女性高管或专业人士的管理效率一直是理论与实务界关注的热点。中山大学的杨世信、刘运国教授和广西财经学院的麦琼丹合作撰写的论文“Is the quality of female auditors really better? Evidence based on the Chinese A-share market”关注于我国女性审计师对于上市公司审计质量的影响，本文发表在China Journal of Accounting Research 2018年第11卷第4期。点击“阅读原文”可获取原文。
第一，? 女性审计师的审计质量显着低于男性审计师，这跟女性共情水平高、 关系导向的社会性别角色有关。
第三，? 审计师审计质量显着的性别差异在 45 岁以上的审计师中消失，这跟男性 40 岁以后睾丸酮大幅下降和女性 45 岁以后卵巢衰退、雌性激素急剧下降导致的共情水平趋同有关。
Is the quality of female auditors really better?
Evidence based on the Chinese A-share market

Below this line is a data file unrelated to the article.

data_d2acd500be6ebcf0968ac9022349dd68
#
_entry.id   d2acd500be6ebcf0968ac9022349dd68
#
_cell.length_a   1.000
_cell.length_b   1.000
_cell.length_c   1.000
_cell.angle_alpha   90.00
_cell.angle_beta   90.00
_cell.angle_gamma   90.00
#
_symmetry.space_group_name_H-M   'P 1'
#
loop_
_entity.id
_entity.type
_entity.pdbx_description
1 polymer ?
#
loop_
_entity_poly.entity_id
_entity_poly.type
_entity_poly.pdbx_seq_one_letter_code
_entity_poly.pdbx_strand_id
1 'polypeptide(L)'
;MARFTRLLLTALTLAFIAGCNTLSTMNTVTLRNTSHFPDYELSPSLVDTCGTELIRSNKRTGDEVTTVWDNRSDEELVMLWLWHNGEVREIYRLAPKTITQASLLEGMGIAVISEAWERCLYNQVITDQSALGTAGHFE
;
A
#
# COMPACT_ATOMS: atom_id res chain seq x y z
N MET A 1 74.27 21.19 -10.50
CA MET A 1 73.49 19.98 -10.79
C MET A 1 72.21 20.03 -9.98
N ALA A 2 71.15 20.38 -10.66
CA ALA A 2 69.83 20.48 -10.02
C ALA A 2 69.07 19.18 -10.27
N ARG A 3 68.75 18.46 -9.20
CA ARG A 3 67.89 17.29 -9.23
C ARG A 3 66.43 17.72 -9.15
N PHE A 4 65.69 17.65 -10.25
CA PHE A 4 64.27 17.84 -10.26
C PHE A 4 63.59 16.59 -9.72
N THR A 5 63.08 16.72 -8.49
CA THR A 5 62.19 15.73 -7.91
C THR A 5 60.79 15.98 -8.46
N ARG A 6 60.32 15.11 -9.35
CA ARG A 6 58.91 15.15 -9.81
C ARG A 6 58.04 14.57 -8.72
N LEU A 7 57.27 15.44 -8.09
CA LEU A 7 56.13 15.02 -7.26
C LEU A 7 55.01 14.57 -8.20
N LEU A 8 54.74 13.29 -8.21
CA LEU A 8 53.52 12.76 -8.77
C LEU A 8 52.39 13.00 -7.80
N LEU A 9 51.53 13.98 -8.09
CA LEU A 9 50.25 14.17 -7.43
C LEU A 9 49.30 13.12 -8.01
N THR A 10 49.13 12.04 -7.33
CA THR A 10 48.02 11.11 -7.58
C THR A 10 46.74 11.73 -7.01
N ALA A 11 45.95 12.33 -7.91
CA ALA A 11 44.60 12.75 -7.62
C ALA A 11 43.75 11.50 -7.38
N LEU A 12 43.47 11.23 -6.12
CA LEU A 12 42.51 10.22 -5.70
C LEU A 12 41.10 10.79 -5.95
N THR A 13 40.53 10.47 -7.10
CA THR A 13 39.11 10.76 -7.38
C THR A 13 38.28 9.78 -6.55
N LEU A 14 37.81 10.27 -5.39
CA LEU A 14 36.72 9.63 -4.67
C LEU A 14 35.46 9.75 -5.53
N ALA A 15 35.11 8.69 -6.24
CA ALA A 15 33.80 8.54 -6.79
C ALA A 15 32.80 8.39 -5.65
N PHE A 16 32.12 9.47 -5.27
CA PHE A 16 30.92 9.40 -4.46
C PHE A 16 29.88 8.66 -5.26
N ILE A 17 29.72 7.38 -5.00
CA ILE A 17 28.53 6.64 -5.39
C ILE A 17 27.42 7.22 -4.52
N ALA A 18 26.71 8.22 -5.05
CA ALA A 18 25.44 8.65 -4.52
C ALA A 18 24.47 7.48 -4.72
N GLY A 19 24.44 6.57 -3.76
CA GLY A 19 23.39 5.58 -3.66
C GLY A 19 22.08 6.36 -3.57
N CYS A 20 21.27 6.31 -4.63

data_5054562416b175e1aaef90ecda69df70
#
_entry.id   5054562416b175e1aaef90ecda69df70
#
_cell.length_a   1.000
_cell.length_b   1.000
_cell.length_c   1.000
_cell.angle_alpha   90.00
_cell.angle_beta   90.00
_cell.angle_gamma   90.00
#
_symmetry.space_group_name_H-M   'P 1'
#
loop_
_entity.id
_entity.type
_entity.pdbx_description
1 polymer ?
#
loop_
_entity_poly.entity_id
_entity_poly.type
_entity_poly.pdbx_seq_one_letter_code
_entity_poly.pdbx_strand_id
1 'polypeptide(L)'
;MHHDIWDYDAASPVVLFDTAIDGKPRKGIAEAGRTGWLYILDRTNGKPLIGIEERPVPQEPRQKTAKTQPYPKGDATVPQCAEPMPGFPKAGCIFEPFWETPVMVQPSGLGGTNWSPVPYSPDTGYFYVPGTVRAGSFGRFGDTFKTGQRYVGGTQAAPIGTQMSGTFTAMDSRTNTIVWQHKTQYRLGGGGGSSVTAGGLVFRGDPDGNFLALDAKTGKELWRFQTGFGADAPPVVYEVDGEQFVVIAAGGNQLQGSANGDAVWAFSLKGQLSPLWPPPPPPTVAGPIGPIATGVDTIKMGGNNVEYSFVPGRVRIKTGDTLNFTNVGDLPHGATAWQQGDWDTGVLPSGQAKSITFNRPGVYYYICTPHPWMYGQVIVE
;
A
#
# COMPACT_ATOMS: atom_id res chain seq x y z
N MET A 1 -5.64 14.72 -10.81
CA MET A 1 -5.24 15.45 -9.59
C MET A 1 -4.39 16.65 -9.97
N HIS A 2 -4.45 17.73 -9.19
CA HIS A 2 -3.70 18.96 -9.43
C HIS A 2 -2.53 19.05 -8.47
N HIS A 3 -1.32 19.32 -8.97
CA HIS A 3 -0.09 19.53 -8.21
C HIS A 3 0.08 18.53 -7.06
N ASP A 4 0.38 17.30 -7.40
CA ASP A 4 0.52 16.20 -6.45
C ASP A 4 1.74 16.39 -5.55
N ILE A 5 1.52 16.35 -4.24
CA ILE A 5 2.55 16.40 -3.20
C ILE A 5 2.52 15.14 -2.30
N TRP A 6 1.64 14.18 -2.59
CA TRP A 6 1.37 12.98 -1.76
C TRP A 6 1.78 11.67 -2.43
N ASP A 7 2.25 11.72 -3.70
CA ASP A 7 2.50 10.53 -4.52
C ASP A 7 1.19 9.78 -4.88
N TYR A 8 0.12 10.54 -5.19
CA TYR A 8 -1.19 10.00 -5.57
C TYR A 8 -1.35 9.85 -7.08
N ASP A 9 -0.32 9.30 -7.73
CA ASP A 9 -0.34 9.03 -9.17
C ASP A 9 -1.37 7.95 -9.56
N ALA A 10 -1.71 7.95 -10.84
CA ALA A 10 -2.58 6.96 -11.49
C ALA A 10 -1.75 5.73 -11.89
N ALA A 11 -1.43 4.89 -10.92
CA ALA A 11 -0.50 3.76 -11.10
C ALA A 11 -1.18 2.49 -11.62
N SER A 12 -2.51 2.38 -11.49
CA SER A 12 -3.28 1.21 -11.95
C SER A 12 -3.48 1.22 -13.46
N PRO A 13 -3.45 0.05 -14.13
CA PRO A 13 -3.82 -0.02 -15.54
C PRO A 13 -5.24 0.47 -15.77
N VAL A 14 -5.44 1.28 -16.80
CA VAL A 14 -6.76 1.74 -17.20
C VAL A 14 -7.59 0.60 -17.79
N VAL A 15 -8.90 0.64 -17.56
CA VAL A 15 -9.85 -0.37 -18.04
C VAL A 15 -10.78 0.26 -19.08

Unlike previous studies in which a single index was used to measure audit quality, this study establishes a new comprehensive index to measure audit quality via Discretionary Accrual, as estimated by Jones’ basic model (1991) and Audit Opinions. The former is used to measure the quality of financial statements, and the latter is used to measure the auditors’ independence in the mainstream international literature. We examine whether and how an auditor’s gender affects the quality of his or her audits under the framework of empathy theory and gender role socialization theory. Using a large sample of 9861 auditor-firm-year observations from Chinese A-share–listed companies from 2011 to 2015, we find that the audit quality of signed auditors shows significant gender differences: these significant gender differences differ from the findings of previous studies that female auditors could provide a higher-quality audit than male auditors; that is, in our study the audit quality of the male auditors exceeds that of the female auditors. After distinguishing the positive and negative directions of the Discretionary Accrual, we find no significant gender differences in audit quality between male and female auditors when the earnings had been adjusted upward by the client; that is, female and male auditors had the same audit risk perception. However, when the client adjusted earnings downward, which indicates a lower audit risk for the auditor, the audit quality of female auditors was significantly lower than that of the male auditors. After controlling for the age and position of the auditors, we also find that the gender differences in the auditors’ audit quality decreased significantly or even disappeared when the auditor’s age exceeded 45?years and/or their position was manager or above. These results are consistent with the empathy theory and gender role socialization theory.